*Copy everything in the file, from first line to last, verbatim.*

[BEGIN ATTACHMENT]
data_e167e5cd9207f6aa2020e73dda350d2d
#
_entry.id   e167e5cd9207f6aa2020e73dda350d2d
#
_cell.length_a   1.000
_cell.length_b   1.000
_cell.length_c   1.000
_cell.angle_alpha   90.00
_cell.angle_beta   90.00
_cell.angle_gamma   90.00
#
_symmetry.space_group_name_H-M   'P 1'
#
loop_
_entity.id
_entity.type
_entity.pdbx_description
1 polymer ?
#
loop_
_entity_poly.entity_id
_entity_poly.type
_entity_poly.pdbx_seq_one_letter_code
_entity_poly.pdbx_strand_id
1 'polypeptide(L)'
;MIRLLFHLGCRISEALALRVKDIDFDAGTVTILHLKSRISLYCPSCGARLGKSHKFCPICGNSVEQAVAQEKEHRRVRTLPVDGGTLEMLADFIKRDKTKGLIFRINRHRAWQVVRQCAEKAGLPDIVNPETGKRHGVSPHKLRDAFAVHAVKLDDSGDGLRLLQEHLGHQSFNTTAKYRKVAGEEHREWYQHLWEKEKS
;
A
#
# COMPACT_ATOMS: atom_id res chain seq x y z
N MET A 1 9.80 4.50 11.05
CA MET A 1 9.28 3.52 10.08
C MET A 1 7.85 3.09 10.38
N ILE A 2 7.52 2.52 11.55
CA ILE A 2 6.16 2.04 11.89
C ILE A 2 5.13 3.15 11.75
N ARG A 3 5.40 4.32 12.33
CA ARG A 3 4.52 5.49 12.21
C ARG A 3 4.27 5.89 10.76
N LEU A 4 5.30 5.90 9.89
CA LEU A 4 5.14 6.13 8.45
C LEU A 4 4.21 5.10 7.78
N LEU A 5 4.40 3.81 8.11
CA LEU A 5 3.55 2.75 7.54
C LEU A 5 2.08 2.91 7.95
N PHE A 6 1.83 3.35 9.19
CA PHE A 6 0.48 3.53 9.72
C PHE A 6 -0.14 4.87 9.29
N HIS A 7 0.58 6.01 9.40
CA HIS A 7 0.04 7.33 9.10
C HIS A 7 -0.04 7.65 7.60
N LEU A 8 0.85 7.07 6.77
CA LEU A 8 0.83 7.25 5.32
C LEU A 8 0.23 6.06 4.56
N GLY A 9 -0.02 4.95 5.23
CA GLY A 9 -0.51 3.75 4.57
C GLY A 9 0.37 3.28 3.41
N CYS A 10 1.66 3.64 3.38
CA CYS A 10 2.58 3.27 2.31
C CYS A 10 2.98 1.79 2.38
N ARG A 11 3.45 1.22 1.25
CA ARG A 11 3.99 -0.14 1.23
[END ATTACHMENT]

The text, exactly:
data_e167e5cd9207f6aa2020e73dda350d2d
#
_entry.id   e167e5cd9207f6aa2020e73dda350d2d
#
_cell.length_a   1.000
_cell.length_b   1.000
_cell.length_c   1.000
_cell.angle_alpha   90.00
_cell.angle_beta   90.00
_cell.angle_gamma   90.00
#
_symmetry.space_group_name_H-M   'P 1'
#
loop_
_entity.id
_entity.type
_entity.pdbx_description
1 polymer ?
#
loop_
_entity_poly.entity_id
_entity_poly.type
_entity_poly.pdbx_seq_one_letter_code
_entity_poly.pdbx_strand_id
1 'polypeptide(L)'
;MIRLLFHLGCRISEALALRVKDIDFDAGTVTILHLKSRISLYCPSCGARLGKSHKFCPICGNSVEQAVAQEKEHRRVRTLPVDGGTLEMLADFIKRDKTKGLIFRINRHRAWQVVRQCAEKAGLPDIVNPETGKRHGVSPHKLRDAFAVHAVKLDDSGDGLRLLQEHLGHQSFNTTAKYRKVAGEEHREWYQHLWEKEKS
;
A
#
# COMPACT_ATOMS: atom_id res chain seq x y z
N MET A 1 9.80 4.50 11.05
CA MET A 1 9.28 3.52 10.08
C MET A 1 7.85 3.09 10.38
N ILE A 2 7.52 2.52 11.55
CA ILE A 2 6.16 2.04 11.89
C ILE A 2 5.13 3.15 11.75
N ARG A 3 5.40 4.32 12.33
CA ARG A 3 4.52 5.49 12.21
C ARG A 3 4.27 5.89 10.76
N LEU A 4 5.30 5.90 9.89
CA LEU A 4 5.14 6.13 8.45
C LEU A 4 4.21 5.10 7.78
N LEU A 5 4.40 3.81 8.11
CA LEU A 5 3.55 2.75 7.54
C LEU A 5 2.08 2.91 7.95
N PHE A 6 1.83 3.35 9.19
CA PHE A 6 0.48 3.53 9.72
C PHE A 6 -0.14 4.87 9.29
N HIS A 7 0.58 6.01 9.40
CA HIS A 7 0.04 7.33 9.10
C HIS A 7 -0.04 7.65 7.60
N LEU A 8 0.85 7.07 6.77
CA LEU A 8 0.83 7.25 5.32
C LEU A 8 0.23 6.06 4.56
N GLY A 9 -0.02 4.95 5.23
CA GLY A 9 -0.51 3.75 4.57
C GLY A 9 0.37 3.28 3.41
N CYS A 10 1.66 3.64 3.38
CA CYS A 10 2.58 3.27 2.31
C CYS A 10 2.98 1.79 2.38
N ARG A 11 3.45 1.22 1.25
CA ARG A 11 3.99 -0.14 1.23